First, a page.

Meka Whaitiri is an ongoing awkward situation too – she appeared in parliament this week when it suited her, but avoided Question Time scrutiny all week.

On top of this Ardern also appeared weak over the Clare Curran meltdown. Her half demotion two weeks ago was questioned as not going far enough for what looked like an ongoing problem. She stood by through Wednesday’s embarrassment in Parliament, and Labour’s fumbling after Curran failed to show up on Thursday.

And Ardern was almost the biggest story on Friday when Curran resigned as a minister – the resignation was no surprise as it looked inevitable.

But Ardern’s misleading comments before the resignation became official received a lot of attention.

Technically Ardern may be ‘correct’ in what she said, but she must have known she was leaving an erroneous impression with what she said and more importantly, what she failed to say.

Her ‘openness and transparency’ took a hammering, with some justification.

NZH: Prime Minister Jacinda Ardern told two radio stations she was not firing Clare Curran

Prime Minister Jacinda Ardern gave two radio interviews this morning without revealing that Clare Curran had resigned from her position as a minister.

On Newstalk ZB, Ardern said she had not considered firing the Broadcasting Minister over a series of mis-steps.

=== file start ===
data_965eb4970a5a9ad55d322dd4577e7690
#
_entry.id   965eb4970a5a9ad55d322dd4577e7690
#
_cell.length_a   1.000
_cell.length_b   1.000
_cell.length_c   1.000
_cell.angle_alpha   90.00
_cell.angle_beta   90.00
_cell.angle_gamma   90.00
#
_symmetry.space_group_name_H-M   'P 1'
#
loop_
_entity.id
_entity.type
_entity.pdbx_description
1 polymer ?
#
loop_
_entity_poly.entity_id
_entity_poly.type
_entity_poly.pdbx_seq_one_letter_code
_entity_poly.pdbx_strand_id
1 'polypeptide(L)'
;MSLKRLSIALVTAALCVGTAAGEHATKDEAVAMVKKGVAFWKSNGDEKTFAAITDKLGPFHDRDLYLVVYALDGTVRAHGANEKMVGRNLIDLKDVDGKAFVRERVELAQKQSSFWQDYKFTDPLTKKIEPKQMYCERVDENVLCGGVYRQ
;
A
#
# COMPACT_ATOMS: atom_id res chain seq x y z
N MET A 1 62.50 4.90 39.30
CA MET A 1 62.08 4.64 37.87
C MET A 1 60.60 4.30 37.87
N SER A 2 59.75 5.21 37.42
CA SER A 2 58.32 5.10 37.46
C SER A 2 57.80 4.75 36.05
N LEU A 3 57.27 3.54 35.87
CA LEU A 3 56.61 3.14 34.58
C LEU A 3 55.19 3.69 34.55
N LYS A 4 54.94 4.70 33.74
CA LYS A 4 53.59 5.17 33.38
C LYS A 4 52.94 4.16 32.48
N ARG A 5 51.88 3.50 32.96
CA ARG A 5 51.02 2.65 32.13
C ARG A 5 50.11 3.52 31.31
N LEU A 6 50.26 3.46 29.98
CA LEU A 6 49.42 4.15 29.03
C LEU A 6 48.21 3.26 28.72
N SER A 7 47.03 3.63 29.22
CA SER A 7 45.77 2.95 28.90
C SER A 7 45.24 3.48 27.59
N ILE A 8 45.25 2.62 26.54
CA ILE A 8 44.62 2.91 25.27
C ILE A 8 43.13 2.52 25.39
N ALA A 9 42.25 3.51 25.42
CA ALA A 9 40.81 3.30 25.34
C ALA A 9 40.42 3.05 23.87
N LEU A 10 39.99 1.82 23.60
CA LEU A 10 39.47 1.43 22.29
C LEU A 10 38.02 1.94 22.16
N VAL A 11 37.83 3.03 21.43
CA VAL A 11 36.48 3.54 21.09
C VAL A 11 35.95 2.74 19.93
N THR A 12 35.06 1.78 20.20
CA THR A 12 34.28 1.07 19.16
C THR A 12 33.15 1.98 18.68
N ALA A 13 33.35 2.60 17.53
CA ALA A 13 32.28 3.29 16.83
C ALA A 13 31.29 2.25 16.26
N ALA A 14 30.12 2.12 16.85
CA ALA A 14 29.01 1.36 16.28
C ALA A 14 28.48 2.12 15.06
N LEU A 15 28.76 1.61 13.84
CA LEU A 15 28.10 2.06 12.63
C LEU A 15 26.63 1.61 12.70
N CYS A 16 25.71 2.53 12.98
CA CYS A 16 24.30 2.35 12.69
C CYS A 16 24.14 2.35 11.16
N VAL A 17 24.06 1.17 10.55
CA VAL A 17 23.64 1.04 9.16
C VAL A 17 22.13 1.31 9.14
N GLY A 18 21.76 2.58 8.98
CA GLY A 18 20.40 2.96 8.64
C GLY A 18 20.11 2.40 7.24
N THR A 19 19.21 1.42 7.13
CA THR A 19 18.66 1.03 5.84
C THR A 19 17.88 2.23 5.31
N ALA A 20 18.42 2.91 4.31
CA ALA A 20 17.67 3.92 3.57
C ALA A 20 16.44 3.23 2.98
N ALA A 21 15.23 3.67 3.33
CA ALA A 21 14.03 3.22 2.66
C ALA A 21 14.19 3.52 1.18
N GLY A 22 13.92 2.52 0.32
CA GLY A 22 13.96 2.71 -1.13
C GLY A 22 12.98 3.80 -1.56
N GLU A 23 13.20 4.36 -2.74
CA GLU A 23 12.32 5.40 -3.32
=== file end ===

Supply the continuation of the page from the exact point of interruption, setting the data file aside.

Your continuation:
“No, because I think she’s paid her price.”

And in a light-hearted interview on the entertainment-focused Radio Hauraki, when asked, “Are you going to fire … Curran,” the Prime Minister said, “No”.

When asked to elaborate, Ardern said Question Time in Parliament “is a pretty heavy environment … ministers have good days and bad days”.

Describing the core of the issue in Curran’s case, she said: “When you strip it back she neglected to put something in her diary. There are not many places people would get such a backlash over that.”

When asked by reporters about her comment to Newstalk ZB, Ardern said: “The question that I was asked this morning was whether I’d asked her to resign, and the answer was no.”

Officially at least Ardern didn’t ask Curran to resign, Curran offered her resignation and Ardern accepted it. But Ardern failed to disclose the resignation.